It’s not often that we can say ‘time is on your side’ but…the NHS England funding offer under the GP Forward View has been extended to March 31, 2018. Rebecca Beardsley, senior associate at VWV, explains what this means
The General Practice Forward View offered the following support to GP practices that are in occupation of NHS Property Services (NHSPS) or Community Health Partnerships (freehold or leasehold) buildings and currently negotiating new leases with NHSPS:
- reimbursement of Stamp Duty Land Tax for the initial term (up to 15 years);
- contribution up to £1,000 plus VAT of legal fees related to the lease transaction;
- reimbursement of management fees for the financial years 2016-2017 and 2017-2018.
This offer has been extended to March 31, 2018, to allow more time for GP practices to formally complete their leases. Practices will need to submit their completed leases and a cost contribution form to NHSE prior to this new deadline to benefit from the funding.
New leases – action required
If your practice is keen to benefit from this funding and complete your leases before the March 31, 2018, deadline, it’s important that you receive proper advice on the terms you are signing up to. There is a standard NHSPS Lease reviewed by the BMA in circulation; however, while this provides a good starting point it should not be regarded as a final form of lease to be signed without taking advice. You need to ensure it accurately reflects your individual practice’s circumstances and requirements.
We would recommend you seek independent advice on your heads of terms (the document recording the deal you agree with NHSPS) from a specialist healthcare surveyor who will check the accuracy of the figures and discuss the core terms suitable for your partnership. Once they are in agreed form the heads of terms are provided to your solicitor who will ensure that the lease reflects the core principles stated in the head of terms.
If you want to benefit from the extended funding arrangements you need to act now to progress agreeing heads of terms with NHSPS to allow sufficient time to negotiate the actual lease and have this signed before the extended deadline of March 31, 2018.
New leases – tenant internal repairing (TIR)
NHSPS are keen to roll out fully repairing – or FR – leases, where possible, to ensure they achieve full cost recovery for their buildings; the NHSPS charging schedules in circulation have been prepared on this basis.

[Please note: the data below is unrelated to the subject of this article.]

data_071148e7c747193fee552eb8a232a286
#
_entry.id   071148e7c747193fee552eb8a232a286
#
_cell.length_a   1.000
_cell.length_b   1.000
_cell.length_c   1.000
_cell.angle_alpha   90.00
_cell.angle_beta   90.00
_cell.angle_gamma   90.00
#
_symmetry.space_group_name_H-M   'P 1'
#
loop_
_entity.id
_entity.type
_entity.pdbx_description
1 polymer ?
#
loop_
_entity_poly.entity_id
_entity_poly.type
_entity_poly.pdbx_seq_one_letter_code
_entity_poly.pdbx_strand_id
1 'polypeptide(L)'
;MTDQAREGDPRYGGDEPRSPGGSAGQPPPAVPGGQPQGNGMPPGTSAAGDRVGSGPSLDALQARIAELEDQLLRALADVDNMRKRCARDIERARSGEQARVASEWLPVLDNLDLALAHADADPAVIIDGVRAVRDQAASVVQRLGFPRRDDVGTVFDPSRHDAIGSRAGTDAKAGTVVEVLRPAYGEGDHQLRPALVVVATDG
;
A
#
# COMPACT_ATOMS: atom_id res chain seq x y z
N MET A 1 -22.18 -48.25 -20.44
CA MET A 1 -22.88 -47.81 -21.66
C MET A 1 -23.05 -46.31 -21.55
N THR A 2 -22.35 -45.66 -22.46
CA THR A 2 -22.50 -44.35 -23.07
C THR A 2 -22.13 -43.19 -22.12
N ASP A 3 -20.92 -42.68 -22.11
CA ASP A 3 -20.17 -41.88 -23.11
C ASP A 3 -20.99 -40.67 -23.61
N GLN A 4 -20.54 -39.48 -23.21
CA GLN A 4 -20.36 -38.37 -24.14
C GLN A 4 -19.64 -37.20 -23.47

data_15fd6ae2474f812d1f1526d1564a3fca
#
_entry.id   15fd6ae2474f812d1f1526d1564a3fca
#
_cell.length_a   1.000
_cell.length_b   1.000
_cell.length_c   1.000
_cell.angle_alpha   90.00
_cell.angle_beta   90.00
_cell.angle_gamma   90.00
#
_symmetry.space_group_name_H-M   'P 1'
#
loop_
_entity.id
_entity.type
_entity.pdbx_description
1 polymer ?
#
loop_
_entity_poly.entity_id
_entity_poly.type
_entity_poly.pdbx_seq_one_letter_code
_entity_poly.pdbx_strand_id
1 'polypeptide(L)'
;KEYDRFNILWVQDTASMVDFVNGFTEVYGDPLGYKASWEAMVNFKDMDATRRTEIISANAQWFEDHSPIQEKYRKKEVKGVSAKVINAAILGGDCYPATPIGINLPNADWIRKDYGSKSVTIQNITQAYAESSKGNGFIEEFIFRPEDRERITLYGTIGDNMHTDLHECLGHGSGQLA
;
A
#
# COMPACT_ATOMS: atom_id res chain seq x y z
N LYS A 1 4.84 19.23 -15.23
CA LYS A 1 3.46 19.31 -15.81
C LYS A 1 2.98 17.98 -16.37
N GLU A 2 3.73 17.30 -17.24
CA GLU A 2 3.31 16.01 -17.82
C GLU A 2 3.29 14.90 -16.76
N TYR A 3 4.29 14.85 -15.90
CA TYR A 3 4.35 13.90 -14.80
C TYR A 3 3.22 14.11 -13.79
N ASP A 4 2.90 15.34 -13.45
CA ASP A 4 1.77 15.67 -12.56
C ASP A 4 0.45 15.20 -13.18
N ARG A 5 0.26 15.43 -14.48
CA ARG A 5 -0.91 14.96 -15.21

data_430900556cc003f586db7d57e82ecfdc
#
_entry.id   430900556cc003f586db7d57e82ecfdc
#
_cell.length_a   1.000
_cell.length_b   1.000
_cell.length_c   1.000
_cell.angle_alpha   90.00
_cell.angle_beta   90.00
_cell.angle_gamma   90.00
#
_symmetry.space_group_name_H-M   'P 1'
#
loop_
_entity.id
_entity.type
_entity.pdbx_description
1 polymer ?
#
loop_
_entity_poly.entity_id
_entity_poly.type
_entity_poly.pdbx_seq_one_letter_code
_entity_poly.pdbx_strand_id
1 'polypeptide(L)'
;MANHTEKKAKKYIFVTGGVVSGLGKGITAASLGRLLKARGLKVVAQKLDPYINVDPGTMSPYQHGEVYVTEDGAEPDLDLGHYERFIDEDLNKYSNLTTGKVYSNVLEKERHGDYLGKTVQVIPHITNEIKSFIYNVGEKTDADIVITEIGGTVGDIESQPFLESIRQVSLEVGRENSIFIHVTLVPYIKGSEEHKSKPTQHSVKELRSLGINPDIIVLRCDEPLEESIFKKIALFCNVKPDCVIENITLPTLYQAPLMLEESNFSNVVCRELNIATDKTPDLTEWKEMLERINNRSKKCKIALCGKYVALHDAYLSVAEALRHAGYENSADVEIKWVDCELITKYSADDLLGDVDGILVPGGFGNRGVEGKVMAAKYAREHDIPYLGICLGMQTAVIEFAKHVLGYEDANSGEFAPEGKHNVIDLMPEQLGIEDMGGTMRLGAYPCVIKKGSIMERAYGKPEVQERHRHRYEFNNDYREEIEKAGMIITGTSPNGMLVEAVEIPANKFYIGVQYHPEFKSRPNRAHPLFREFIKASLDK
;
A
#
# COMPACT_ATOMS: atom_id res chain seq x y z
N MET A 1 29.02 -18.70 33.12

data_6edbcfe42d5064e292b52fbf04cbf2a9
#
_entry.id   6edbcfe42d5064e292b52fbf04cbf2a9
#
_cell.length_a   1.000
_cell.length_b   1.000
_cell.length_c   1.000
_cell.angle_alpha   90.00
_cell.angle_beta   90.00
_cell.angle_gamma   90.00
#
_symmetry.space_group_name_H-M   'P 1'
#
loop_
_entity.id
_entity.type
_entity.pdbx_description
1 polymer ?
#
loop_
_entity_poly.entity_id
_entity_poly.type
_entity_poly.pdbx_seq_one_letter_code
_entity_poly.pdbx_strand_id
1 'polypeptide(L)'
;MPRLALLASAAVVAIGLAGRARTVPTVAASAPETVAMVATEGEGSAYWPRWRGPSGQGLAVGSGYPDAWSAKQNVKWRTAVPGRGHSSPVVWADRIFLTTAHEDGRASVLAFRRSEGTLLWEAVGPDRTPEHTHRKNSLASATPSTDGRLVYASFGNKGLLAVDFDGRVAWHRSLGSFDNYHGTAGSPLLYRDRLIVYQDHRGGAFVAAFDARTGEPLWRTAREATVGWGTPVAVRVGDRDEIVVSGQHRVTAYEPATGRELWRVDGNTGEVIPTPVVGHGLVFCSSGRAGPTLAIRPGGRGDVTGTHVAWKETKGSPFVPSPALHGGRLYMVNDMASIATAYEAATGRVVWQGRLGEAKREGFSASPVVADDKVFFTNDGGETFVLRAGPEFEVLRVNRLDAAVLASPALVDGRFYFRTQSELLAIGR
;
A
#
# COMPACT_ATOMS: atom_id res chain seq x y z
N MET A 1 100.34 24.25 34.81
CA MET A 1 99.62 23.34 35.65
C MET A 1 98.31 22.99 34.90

However, please note that, while working with surveyors, we have had some success in negotiating arrangements to be TIR where the NHSPS building is older and in need of investment/repair (i.e. not new building health centres). A TIR arrangement usually results in lower day-to-day costs for the tenant (such costs are wrapped up in the headline rent payable) and represents the traditional health centre reimbursement position. It is, therefore, worth asking for TIR if this has not yet been offered to you.
NHSPS capital improvement works – make your voice heard
Many of you in NHSPS premises occupy buildings which have not benefitted from a comprehensive programme of maintenance and repair over the years. We understand that there is a programme of improvement works being rolled out by NHSPS and that these are of a capital nature which will not be recharged to tenants. You have been in occupation of these buildings, and know them better than anyone so, if there are specific works you believe should be carried out, we would recommend you notify NHSPS of these now and request they are included as part of the capital improvement programme. If they are not part of this capital investment programme, and you do not secure a TIR arrangement, NHSPS’s costs in carrying out such works in the future may be recharged to you.
Practices facing difficult decisions – assurance and support
We understand that practice managers and GP partners are having to make some difficult decisions about the future of their practices at the moment. We have a number of clients in various locations who have taken the difficult decision to hand their contracts back, or go through a process of working out the cost implications of doing so, and we have been supporting them through this process.
What has become apparent from our work with these practices – and others – is that early advice is very valuable. We understand that there’s usually a desire in such circumstances to keep costs down; however, an incorrect process/notice period when dealing with staff issues or your exit from premises/contracts can lead to substantial unanticipated costs – early advice can help you avoid an even more difficult situation.